My little brother, Moe, is a snail. Mom says Moe loves to dilly-dally. Dad says a sleepy turtle could run circles around him. They think he’s cute. Sloths are cute. Moe’s annoying.
This charming picture book features a first-person account by Moe’s big sister. Moe is a little brother who is slow to do anything, such as going to school or cleaning up his room. His distracted tendencies and refusal to do chores frustrate his big sister, but not his parents. However, his sister observes that, when there are no adults around, Moe is a kid - laughing and quick to chase and play ball. His joy in these moments charms his big sister. She is not sure her parents would believe her if she told them of this change in Moe’s behavior. Although she is conflicted about liking her little brother, she realizes that she loves him, and so it is worth being patient and supportive. Consequently, she decides to keep his 'fast' ways a secret.
The flow of Kerbel’s Slow Moe is gentle, well-paced and engaging for its intended audience of young children ages 3-5. The storyline both validates the individuality of difference and the role of others in appreciating this difference and in practicing empathy. Ferrer’s watercolour illustrations delightfully extend the story, capturing both the emotion of the family as well as the context for the conflict. Moe is depicted as a snail when he is slow, i.e., around adults, and an energetic, running kid, i.e., around other children. Illustrations also depict key elements in the narrator’s mind, such as her thinking that her brother might have been brought to earth by aliens or by showing how Moe eats his cereal “one O at a time”.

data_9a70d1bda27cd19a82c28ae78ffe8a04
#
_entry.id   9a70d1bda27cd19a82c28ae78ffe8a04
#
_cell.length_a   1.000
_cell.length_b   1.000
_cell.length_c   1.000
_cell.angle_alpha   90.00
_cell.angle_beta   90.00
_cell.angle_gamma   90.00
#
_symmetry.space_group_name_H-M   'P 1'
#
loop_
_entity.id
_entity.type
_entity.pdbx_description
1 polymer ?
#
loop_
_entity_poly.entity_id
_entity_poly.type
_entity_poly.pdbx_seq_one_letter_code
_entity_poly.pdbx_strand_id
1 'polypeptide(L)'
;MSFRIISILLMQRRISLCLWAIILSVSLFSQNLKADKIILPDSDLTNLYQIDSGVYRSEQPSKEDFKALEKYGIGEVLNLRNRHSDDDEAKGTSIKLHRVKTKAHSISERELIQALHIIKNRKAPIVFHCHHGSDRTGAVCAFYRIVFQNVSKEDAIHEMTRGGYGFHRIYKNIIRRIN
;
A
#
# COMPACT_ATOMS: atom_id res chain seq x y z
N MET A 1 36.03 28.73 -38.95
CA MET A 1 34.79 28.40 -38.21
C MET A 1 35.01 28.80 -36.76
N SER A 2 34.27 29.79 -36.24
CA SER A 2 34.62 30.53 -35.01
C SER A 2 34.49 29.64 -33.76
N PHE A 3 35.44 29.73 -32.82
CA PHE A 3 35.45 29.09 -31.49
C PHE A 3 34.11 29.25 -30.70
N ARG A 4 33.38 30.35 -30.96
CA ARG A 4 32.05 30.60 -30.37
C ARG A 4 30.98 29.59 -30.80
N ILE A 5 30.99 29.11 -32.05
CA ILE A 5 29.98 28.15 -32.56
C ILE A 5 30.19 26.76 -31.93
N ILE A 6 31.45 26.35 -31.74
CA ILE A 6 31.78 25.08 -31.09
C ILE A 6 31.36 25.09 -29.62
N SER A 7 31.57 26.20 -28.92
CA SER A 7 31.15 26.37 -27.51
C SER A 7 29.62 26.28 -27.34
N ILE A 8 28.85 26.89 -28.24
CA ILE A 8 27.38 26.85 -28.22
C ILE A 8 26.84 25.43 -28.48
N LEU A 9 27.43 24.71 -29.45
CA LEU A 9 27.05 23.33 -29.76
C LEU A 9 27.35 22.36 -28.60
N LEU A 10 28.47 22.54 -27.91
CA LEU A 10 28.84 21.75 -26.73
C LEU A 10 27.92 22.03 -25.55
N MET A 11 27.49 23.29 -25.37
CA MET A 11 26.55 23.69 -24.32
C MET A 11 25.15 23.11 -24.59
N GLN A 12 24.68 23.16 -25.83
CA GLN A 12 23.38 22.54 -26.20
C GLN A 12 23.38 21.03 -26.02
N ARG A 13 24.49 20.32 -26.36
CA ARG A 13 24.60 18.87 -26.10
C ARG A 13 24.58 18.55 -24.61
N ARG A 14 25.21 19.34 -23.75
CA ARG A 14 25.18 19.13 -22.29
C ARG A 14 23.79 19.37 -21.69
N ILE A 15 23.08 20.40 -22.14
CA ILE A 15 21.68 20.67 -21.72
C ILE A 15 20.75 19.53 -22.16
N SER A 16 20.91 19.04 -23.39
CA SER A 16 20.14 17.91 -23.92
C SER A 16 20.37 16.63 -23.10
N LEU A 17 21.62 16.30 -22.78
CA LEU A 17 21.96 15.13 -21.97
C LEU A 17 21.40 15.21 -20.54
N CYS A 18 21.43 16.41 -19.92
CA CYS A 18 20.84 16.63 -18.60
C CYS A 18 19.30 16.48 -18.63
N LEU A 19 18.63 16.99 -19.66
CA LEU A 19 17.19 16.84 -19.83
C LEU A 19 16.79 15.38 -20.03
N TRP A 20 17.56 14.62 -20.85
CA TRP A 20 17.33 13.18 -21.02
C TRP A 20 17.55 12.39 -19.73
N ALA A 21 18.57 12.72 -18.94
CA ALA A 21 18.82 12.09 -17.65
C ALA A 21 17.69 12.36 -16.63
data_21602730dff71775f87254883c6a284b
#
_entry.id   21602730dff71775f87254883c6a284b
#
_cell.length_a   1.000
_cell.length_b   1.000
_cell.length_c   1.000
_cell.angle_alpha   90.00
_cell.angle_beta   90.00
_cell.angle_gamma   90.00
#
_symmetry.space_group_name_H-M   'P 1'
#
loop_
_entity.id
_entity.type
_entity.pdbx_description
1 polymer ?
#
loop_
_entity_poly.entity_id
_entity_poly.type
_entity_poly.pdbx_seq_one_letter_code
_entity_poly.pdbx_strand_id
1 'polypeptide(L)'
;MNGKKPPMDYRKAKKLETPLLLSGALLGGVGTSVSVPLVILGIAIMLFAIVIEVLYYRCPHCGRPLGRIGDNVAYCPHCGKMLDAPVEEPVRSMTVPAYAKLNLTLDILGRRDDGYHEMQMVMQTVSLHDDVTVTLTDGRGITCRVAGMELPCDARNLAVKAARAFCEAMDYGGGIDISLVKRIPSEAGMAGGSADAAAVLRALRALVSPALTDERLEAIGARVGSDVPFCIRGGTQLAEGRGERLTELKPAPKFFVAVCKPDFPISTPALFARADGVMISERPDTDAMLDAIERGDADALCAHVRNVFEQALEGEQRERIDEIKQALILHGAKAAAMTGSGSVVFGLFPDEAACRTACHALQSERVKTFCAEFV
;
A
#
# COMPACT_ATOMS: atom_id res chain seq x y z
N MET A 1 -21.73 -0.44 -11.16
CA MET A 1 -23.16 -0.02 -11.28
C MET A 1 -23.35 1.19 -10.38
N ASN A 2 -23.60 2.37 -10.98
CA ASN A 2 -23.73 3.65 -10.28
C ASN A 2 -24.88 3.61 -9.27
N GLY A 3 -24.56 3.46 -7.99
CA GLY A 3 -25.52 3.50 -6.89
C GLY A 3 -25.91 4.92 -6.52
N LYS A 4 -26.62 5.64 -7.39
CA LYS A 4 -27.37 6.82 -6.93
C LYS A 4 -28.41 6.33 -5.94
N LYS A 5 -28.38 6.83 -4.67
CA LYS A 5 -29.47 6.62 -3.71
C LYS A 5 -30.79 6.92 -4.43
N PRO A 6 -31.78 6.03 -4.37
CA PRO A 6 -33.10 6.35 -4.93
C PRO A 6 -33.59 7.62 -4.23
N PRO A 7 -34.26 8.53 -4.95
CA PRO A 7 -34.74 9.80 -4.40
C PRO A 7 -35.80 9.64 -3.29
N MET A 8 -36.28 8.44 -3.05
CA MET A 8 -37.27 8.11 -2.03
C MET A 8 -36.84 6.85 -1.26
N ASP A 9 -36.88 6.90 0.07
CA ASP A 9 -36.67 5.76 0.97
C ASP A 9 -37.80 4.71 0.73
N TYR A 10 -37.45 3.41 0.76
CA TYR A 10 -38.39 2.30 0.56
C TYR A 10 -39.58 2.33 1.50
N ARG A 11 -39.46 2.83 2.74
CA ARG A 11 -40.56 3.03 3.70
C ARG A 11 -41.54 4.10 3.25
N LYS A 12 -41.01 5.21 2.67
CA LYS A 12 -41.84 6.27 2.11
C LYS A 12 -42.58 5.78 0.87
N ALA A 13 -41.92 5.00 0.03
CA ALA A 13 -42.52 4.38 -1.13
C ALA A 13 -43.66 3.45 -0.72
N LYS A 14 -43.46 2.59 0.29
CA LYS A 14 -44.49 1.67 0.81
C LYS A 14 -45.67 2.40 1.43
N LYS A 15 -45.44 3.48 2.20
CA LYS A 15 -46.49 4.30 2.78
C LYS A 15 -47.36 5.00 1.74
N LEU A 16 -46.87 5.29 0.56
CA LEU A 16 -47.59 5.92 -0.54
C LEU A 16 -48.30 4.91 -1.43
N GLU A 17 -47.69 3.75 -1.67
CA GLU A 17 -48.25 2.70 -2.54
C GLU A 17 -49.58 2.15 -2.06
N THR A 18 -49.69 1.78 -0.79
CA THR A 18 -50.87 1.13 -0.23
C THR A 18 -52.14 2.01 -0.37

Christy den Haan-Veltman, currently a teacher at New Westminster Secondary School in New Westminster, British Columbia, loves books, bikes and the environment.